EDITORIAL: Georgia, Triumphant!

EDITORIA

Georgia, Triumphant!

It’s not surprising that Russians are motivated to acts of craven, violent desperation as they see tiny Georgia humiliate them before world.

Last week, even as the proud and defiant words of Georgia’s president were appearing in the Washington Post, the IMF announced that it was increasing economic support to the Georgian government by more than 50%.  Meanwhile, Russia is saddled with the massive economic burden of maintaining the impoverished Ossetia and Abkahazia regions, while Georgia is relieved of it, even as the Russian economy enters its worst recession in modern history. And that’s to say nothing of the nearly $30 billion in costs and losses Russia incurred from the war itself — money Russia’s sick population, which does not rank in the top 150 nations of the world for lifespan, desperately needed for social services.

How can Russia respond? Only with truly pathetic efforts to crash websites through cyberterrorism.

What did Russia gain from the August war?  It already had nearly total control over Ossetia and Abkhazia with a massive military presence.  Russia could have gained only two things by its brazen military assault:  (1) Worldwide recognition of the two enclaves as independent or as part of Russia and (2) regime change in Tbilisi. Russia achieved neither of these goals, and instead it martyred Saakashvili, making him far more viable both at home and abroad.  What’s more, Russia’s actions exposed the Russian military’s crude backwardness as it forced officers to communicate on personal cell phones and shot down its own aircraft.  And most important, seeing Russian tanks rolling into a tiny neighbor reminded the whole of Europe, especially Eastern Europe, just how dangerous Russia really is.  The region recoiled in horor, and jump-started the feared Nabucco pipeline that aims to wean Europe off Russian gas.

There’s simply no way that things could have gone any worse for Russia during the course of this war.  Seeing Russians swaggering with arrogance at their ability to defeat a country as tiny and powerless as Georgia makes Russians look weak and pathetic, not strong and intimidating.  The world saw at last that Russia has no clothes.

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35 responses to “EDITORIAL: Georgia, Triumphant!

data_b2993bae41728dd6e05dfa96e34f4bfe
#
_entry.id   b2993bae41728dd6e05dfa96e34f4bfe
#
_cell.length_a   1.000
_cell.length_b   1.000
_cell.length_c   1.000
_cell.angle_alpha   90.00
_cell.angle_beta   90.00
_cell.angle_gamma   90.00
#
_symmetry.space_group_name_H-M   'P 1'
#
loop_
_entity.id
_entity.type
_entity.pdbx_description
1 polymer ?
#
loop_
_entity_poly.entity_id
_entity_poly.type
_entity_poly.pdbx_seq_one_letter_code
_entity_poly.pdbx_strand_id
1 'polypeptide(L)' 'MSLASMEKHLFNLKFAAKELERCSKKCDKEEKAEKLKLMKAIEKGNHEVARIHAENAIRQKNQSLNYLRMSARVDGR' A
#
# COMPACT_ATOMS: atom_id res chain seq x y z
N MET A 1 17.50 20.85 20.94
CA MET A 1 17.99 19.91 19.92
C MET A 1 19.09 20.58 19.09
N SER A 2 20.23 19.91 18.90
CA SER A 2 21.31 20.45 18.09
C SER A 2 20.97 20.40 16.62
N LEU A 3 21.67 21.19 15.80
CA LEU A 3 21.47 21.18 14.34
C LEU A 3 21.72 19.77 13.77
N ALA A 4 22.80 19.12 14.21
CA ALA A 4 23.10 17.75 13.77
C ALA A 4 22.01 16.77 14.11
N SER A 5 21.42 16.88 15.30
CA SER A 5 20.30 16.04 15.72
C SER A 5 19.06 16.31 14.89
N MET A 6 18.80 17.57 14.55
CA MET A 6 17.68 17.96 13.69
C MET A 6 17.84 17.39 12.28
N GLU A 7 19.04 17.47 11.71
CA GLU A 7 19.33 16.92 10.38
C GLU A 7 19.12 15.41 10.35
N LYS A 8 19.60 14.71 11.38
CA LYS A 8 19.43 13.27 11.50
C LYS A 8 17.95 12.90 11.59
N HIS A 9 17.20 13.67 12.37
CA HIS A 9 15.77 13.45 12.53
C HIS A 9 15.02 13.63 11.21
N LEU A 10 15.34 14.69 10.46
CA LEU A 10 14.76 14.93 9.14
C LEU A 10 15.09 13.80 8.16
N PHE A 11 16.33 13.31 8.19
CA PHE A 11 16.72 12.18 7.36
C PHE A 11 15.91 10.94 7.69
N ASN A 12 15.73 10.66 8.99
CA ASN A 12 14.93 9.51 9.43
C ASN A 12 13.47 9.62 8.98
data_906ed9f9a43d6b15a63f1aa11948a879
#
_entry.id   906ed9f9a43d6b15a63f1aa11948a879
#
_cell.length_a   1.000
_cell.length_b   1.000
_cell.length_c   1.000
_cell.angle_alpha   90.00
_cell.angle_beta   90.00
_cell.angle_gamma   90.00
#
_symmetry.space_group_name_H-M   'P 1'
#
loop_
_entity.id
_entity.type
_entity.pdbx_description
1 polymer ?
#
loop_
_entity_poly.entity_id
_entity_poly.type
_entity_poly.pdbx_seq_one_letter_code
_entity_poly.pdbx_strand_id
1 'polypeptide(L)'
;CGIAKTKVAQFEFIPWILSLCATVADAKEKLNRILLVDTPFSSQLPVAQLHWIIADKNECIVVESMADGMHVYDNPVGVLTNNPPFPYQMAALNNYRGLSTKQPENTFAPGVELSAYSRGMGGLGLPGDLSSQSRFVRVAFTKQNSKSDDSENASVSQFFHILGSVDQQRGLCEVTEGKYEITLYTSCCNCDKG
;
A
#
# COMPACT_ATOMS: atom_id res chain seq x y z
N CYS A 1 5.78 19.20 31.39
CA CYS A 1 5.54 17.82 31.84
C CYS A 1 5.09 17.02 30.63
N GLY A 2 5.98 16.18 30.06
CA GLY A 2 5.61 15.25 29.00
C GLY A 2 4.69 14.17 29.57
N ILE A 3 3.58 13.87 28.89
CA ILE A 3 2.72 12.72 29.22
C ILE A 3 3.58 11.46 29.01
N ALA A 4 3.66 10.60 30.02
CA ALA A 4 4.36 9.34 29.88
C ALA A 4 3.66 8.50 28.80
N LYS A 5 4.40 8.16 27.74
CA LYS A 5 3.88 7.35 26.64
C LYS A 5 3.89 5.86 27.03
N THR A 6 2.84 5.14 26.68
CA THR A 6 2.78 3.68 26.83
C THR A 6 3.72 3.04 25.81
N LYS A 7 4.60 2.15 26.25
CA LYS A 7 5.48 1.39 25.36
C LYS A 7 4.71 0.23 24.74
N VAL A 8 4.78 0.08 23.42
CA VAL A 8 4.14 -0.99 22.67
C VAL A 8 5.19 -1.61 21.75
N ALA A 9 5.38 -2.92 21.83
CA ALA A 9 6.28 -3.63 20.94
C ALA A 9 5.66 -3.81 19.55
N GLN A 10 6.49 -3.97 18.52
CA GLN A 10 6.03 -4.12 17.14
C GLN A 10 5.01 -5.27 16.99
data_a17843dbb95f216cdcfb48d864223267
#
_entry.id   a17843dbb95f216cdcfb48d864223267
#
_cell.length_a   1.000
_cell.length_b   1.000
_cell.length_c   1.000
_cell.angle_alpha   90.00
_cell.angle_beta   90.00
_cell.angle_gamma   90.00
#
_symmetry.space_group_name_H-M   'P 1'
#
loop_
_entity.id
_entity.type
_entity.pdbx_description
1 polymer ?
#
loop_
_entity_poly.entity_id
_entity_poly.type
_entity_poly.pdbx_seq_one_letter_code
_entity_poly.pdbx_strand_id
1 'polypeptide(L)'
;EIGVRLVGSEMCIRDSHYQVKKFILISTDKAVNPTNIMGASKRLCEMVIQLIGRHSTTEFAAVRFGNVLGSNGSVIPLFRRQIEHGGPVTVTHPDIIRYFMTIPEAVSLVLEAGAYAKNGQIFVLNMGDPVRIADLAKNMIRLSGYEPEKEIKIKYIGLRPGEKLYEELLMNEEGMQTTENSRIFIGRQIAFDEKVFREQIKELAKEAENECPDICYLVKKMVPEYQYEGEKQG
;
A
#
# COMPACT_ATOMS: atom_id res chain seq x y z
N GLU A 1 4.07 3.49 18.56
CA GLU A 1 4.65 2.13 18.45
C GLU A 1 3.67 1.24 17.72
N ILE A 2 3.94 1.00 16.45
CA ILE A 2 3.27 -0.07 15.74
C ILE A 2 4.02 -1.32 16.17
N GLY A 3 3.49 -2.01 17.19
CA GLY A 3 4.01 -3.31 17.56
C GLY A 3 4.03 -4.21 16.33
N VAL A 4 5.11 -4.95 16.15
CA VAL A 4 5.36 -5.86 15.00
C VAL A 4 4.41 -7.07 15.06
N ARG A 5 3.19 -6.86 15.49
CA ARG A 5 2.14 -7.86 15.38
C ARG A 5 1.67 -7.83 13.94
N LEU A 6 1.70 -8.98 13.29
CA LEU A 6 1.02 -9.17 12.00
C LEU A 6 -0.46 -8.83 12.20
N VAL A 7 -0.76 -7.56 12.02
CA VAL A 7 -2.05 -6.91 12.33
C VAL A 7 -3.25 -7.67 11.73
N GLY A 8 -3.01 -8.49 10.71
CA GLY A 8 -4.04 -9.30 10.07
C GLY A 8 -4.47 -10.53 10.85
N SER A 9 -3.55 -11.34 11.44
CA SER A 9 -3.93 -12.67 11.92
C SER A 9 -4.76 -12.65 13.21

1. EDITORIAL: Georgia, Triumphant! ???

    You have lost the sense of reality, to put it very mildly.

    • RTS:

      You are violating our rules. If there is something factually incorrect in the evidence we have stated to back up our conclusion, please let us know. If you have your own documented evidence which support a contrary inclusion, by all means tell us about it. If you don’t care to do either, then don’t comment. If you continue, you will be banned.

  2. Sorry, but you idiots celebrate ‘Victory Day’ don’t you?

    You have never had a reality rts.

  3. rts, why keep it mild?! Say it like it is:

    It is obvious for anybody that Russia was triumphant in a short victorious operation of 2008! Proud people of Abkhazia and South Ossetia gained the independence of murderous Georgian regime that they didn’t have before.

    Abkhazia just introduced visa-free regime, and tens of thousands of tourists from Europe and The Gulf are flocking to gorgeous beaches of Sukhum and Gagr. Thanks to that, Abkhaz government is paying Russia millions of rubles for friendly assistance that Russian troops provide. It is not quite clear how Ossetia is making money, but they are paying Russia hundreds thousands of rubles as well; so we don’t ask questions.

    Russian economy flourished thanks to additional nanotechnology contracts that wouldn’t be possible without this awesome victory. Tskhinval Institute of Advanced Computing Science contributed mightily to the development and launch of new Russian pride – Bulava missile.